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Elongation of Protein Synthesis: Structural Basis of the Process of Decoding.
The information for the amino acid sequence
of proteins is encoded in the nucleotide sequence of the DNA.
Gene expression or the synthesis of a protein
encoded in the gene comprises two main phases,
transcription of one DNA strand into the complementary RNA copy messenger RNA or mRNA and
translation of the mRNA into a protein by polymerizing
amino acids in the sequence specified by the nucleotide sequence of the mRNA.
Genetic information is maintained and expressed with remarkable fidelity.
Replication of the genome,
which transmits genetic information from one generation to the next,
is extremely accurate with error rates as low as
10 to the -8 in bacteria or below 10 to the -10 in eukaryotes.
Not surprisingly, DNA replication has sophisticated
error correction mechanisms including editing and repair.
The error rate of transcription in vivo in
E. coli has been estimated to be in 10 to the -4 by
nucleotide or four times 10 to the -4 per
Codon which is considerably higher than that of replication.
Error rates of translation in vivo have been
estimated to be on the order of 10 to the -3,
to 10 to the -4.
Errors in translation can arise from incorrect amino acylation of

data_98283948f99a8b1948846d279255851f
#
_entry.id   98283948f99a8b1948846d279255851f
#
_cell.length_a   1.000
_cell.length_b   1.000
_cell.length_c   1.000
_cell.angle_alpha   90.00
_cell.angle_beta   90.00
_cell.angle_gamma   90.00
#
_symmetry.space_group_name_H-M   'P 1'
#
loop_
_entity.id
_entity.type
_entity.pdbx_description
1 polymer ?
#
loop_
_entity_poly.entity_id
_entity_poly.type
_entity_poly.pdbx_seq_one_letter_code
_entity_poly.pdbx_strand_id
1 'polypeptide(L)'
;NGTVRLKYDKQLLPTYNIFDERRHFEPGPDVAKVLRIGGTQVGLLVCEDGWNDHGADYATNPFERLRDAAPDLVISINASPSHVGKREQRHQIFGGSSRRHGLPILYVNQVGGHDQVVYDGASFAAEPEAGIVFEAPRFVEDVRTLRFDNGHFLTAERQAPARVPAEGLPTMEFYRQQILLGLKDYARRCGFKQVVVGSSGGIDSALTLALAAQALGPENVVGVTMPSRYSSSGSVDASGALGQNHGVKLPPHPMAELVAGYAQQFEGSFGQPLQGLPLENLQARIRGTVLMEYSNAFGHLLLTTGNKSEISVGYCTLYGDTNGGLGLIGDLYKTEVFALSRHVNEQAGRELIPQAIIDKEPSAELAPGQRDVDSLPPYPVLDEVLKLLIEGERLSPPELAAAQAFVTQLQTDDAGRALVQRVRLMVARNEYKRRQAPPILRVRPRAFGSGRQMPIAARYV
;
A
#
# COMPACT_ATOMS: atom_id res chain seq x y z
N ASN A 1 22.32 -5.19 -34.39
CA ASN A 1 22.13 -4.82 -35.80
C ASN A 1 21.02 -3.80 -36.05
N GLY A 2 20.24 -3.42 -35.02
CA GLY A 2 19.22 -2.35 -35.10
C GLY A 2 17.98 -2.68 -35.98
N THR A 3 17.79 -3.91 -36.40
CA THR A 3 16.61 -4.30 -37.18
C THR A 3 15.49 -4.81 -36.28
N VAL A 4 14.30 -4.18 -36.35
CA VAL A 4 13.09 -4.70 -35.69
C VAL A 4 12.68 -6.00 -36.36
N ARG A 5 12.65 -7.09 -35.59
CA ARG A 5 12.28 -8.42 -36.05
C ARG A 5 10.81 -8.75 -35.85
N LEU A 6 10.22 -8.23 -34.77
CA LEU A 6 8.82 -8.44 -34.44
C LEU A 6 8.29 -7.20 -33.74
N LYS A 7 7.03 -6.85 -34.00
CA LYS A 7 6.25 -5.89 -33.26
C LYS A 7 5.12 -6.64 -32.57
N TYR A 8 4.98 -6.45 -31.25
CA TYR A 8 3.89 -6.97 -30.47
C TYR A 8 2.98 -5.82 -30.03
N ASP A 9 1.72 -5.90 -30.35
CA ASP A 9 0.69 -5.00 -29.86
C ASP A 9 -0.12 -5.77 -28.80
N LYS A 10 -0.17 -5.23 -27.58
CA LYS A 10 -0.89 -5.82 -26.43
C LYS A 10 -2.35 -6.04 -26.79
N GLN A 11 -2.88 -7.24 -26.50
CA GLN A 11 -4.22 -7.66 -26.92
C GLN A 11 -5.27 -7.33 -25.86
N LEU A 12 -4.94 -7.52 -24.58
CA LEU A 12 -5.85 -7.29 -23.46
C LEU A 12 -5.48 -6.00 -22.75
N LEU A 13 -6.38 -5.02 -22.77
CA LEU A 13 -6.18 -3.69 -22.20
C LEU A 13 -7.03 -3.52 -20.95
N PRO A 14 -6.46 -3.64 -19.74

a particular tRNA by the specific enzymes catalyzing amino acylation,
or from incorrect translation by the ribosome.
The tRNA amino acylation step has been known to be very accurate because
the synthetases possess specific binding sites
that are tailored to recognize one particular substrate.
Correct recognition by the ribosome of a tRNA matching the Codon is more difficult.
It is because in every new round of decoding,
a different Codon is presented for reading and a different correct,
also called cognate tRNA, has to be selected.
Furthermore, decoding on the ribosome has to be
very fast to support the high speed of protein synthesis.
On the average, 10 amino acids incorporated into a peptide per second.
Therefore, the overall accuracy of gene expression is not as high as one might expect,
and rather represents a compromise that
optimizes the evolutionary fitness of the organism.
The mechanistic and structural basis underlying the accuracy of
protein synthesis has been the subject of over four decades of investigations.
In this lecture, we will discuss how recent structures
of the ribosome and the dissection of kinetics of
aminoacyl-tRNA selection shed light on the mechanism of translational accuracy
and clarified many longstanding questions
about the mechanism of decoding on the ribosome.